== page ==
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Up, Up and Away in My Beautiful Balloon

August 8, 2018 Leave a comment

Up, Up and Away in My Beautiful Balloon

©by Leo Adam Biga

Originally published in Omaha Magazine

 

No end of metaphors describe a hot air balloon suspended in the sky. To some, it’s a giant, free-floating lollipop, to others a floating bouquet of flowers. Even Christmas ornaments come to mind.

The sight of an inflatable riding the air currents brings out the kid in everyone.  Occupying the basket of a balloon, whether to sightsee or celebrate a milestone, offers a bird’s-eye experience. Most passenger flights last about an hour. Young, old or in-between, it’s an unforgettable joy ride.

The intrepid aeronauts who pilot these contraptions insist that hot air balloons truly are THE way to fly with the greatest of ease. Nebraska Balloon Club members are devotees of a time-honored pastime with its own rituals and traditions.

Ballooning is a hobby, business and sport for Tom Peterson, Rich Jaworski and Steve Lacroix, three active balloonists, instructors and NBC officers. The club promotes the activity statewide. Peterson, its president, said the group numbers about 100 members, including 29 pilots. It organizes free balloon flights, tethered and non-tethered alike, for dozens of charity events each year.

The three men have their own commercial balloon companies whose flights for-hire cover any occasion. Jaworski also does competitive ballooning — attempting extreme duration flights. He owns several world records.

Balloonists are as varied as their balloons, which range from towering to tiny, but all feel the tug of the breeze-blown freedom soaring among the clouds presents.

“There is just so no other way to fly that makes you feel so intimately associated with the Earth,” said Peterson, who pilots Dreamtime. “It’s the closest thing to that dream of flying I had and many other people had as a child, where you lean forward into the wind, spread your arms wide and you lift-off effortlessly. To be able to fly at tree-top level and pick the leaves off the top of a cottonwood or to dip down and brush the tassels of the corn, to follow the contours of the hills and valleys…

“If we go off over the Elkhorn River there’s some spectacular bluffs that drop a couple hundred feet. We come right over the treetops and drop right down following that fall of the land and we set down on a sandbar in the middle of the river. Then, when we take off again, we just hang there like the cottonwood fluff in mid-air. There’s no other way you can fly that you could do that. It’s definitely my passion.”

He equates skimming the air in a balloon with gliding on water in a sailboat. In each case, he uses cues to gauge wind speed and direction: ripples on the water’s surface, smoke plumes, blowing leaves.

Rich Jaworski said his balloon’s name, Euphoria, is an apt description for the experience of flying in one.

“I think it is,” he said. “It’s a feeling of happiness and buoyancy. Each flight is a different adventure. Never knowing where you’re going to land is part of the fun. It’s the antithesis of the American tradition of going from point x to point y. We go from point x, but we don’t know where point y is going to be. We’re definitely not conformists. We want to do something different.”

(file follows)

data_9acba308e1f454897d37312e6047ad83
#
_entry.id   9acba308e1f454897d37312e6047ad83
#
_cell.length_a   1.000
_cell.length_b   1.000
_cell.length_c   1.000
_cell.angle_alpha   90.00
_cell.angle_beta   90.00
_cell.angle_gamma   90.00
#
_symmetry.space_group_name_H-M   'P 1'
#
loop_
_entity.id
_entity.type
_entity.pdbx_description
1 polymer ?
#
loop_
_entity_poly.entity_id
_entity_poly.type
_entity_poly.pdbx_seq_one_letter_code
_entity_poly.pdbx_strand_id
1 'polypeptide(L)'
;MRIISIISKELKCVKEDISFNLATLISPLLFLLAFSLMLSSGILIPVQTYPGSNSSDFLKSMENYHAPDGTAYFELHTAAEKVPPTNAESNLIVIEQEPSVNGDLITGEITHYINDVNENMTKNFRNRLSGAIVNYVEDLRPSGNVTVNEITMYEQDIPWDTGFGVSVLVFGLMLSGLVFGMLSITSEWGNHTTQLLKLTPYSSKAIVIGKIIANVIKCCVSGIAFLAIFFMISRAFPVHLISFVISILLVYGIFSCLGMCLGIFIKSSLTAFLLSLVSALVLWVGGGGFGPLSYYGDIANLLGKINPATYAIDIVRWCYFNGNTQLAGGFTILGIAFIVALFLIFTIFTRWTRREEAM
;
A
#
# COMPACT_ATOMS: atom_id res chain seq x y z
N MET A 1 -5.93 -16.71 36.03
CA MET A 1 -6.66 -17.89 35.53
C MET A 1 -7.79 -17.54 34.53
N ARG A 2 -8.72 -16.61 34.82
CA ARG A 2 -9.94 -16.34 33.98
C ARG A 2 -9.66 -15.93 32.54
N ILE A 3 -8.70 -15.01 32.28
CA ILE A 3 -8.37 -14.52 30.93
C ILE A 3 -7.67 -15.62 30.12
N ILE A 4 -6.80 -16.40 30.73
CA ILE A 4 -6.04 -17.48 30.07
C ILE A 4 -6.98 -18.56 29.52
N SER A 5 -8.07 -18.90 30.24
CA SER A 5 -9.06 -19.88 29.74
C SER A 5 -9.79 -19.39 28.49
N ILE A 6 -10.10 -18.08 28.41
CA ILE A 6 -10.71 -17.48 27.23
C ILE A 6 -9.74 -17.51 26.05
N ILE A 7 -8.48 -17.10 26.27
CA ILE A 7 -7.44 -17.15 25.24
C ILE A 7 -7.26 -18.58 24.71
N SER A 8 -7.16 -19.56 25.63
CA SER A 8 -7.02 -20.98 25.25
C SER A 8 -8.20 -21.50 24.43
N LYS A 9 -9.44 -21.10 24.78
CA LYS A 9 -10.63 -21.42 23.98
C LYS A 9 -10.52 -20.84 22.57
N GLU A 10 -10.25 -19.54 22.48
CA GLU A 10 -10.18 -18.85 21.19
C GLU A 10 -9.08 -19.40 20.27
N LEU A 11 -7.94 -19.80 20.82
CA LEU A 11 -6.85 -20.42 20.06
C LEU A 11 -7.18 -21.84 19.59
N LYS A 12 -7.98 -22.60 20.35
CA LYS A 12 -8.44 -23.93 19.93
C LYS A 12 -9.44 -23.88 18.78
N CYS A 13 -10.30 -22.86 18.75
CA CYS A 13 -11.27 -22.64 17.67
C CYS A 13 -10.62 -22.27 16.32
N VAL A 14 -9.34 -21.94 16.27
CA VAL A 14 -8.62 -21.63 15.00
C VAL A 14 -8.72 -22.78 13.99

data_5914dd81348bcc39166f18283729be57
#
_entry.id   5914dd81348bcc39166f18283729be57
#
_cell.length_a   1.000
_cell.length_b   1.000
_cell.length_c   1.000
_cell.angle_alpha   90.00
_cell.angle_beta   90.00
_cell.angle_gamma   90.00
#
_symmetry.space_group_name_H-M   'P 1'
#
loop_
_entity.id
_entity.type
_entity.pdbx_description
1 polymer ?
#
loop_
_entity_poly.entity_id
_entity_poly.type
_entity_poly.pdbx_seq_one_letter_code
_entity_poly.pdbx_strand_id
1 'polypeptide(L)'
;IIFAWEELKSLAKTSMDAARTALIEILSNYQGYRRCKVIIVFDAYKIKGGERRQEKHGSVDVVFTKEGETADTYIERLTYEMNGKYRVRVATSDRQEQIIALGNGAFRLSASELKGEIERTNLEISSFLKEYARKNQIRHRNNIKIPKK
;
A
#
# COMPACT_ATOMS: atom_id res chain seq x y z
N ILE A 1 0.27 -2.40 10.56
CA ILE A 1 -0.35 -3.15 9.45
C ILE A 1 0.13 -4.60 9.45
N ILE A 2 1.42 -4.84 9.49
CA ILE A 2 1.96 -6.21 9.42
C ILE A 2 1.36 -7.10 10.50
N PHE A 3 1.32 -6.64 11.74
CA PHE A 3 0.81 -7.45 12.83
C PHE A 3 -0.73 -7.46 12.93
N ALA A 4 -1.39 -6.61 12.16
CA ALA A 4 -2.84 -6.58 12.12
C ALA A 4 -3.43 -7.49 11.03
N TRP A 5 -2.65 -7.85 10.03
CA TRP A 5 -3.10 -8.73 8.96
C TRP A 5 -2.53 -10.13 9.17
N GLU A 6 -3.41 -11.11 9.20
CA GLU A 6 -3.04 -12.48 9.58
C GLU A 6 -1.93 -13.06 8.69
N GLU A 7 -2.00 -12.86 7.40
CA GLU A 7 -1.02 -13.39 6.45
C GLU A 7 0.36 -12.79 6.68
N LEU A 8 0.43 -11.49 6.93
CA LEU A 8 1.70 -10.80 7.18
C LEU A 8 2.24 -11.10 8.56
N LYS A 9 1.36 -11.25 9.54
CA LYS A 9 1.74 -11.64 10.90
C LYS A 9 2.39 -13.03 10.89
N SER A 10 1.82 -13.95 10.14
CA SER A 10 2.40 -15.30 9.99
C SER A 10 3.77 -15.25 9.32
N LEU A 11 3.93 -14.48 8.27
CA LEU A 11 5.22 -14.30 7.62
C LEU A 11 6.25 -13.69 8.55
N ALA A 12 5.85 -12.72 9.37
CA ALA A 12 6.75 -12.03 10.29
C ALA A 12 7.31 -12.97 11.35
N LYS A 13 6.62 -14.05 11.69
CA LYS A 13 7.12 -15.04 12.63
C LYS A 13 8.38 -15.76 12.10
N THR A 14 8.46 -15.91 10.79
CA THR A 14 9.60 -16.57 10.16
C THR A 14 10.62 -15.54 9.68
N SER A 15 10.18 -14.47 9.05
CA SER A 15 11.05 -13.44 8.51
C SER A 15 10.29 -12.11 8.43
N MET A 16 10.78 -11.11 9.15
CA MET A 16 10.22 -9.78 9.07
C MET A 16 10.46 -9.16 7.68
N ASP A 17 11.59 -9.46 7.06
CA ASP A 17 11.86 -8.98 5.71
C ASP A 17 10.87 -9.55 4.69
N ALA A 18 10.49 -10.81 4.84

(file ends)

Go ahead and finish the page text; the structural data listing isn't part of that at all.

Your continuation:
Just don’t call them casual thrill-seekers or madcap adventurers. The activity is too unforgiving to tolerate show-offs.

“I would not characterize any of the pilots I know as daredevils,” said Peterson, “because you can’t be a good pilot and be a daredevil. A daredevil is someone who is always pushing the edge and to be a good pilot you need to understand what are the limitations of the balloon, what are your limitations as a pilot and what are the limitations of the information you have about the weather. Meteorology is an imperfect science — we know some things but we don’t know them perfectly. If you’re a daredevil and pushing the edge eventually the edge catches up to you.

“The pilots I know and that are members of the club respect that edge and stay a safe distance back from it by staying within the limits of their abilities and skills and the capabilities of the aircraft.”

For Jaworski and fellow aeronauts a successful flight is a safe one. At the end of a trip he said he feels “self-pride and a sense of accomplishment.” The engineer said his penchant for “figuring out how things work” turned him onto ballooning:  “The beauty of the balloon and the tranquility of its flight, coupled with the technical challenges and the meteorological phenomena one has to come to understand, it just connects a lot of dots for me. Also, the social aspects of working with crew and passengers, and giving back to charities, have been very satisfying and fulfilling.”

Whether launching aloft alone or in a group, balloonists comprise a fraternity dedicated to what Jaworski calls “sharing the joy.” Some gypsy across the country from rally to rally, others fly close to home or only go up for special events.

The Nebraska Balloon Club makes regular launches at Zorinsky Lake and plans a summer slate of rides at Mahoney State Park, John C. Fremont Days, Iowa’s wine country and many other locations and events.

Whatever the occasion, said Peterson, once hooked, you’re a balloonist for life. “They’re just so magnificent, the colors, the fact you’re rising on nothing more than just a bubble of hot air. It’s just magical.”

For a schedule of summer balloon rides, visit nebraskaballoonclub.org/.

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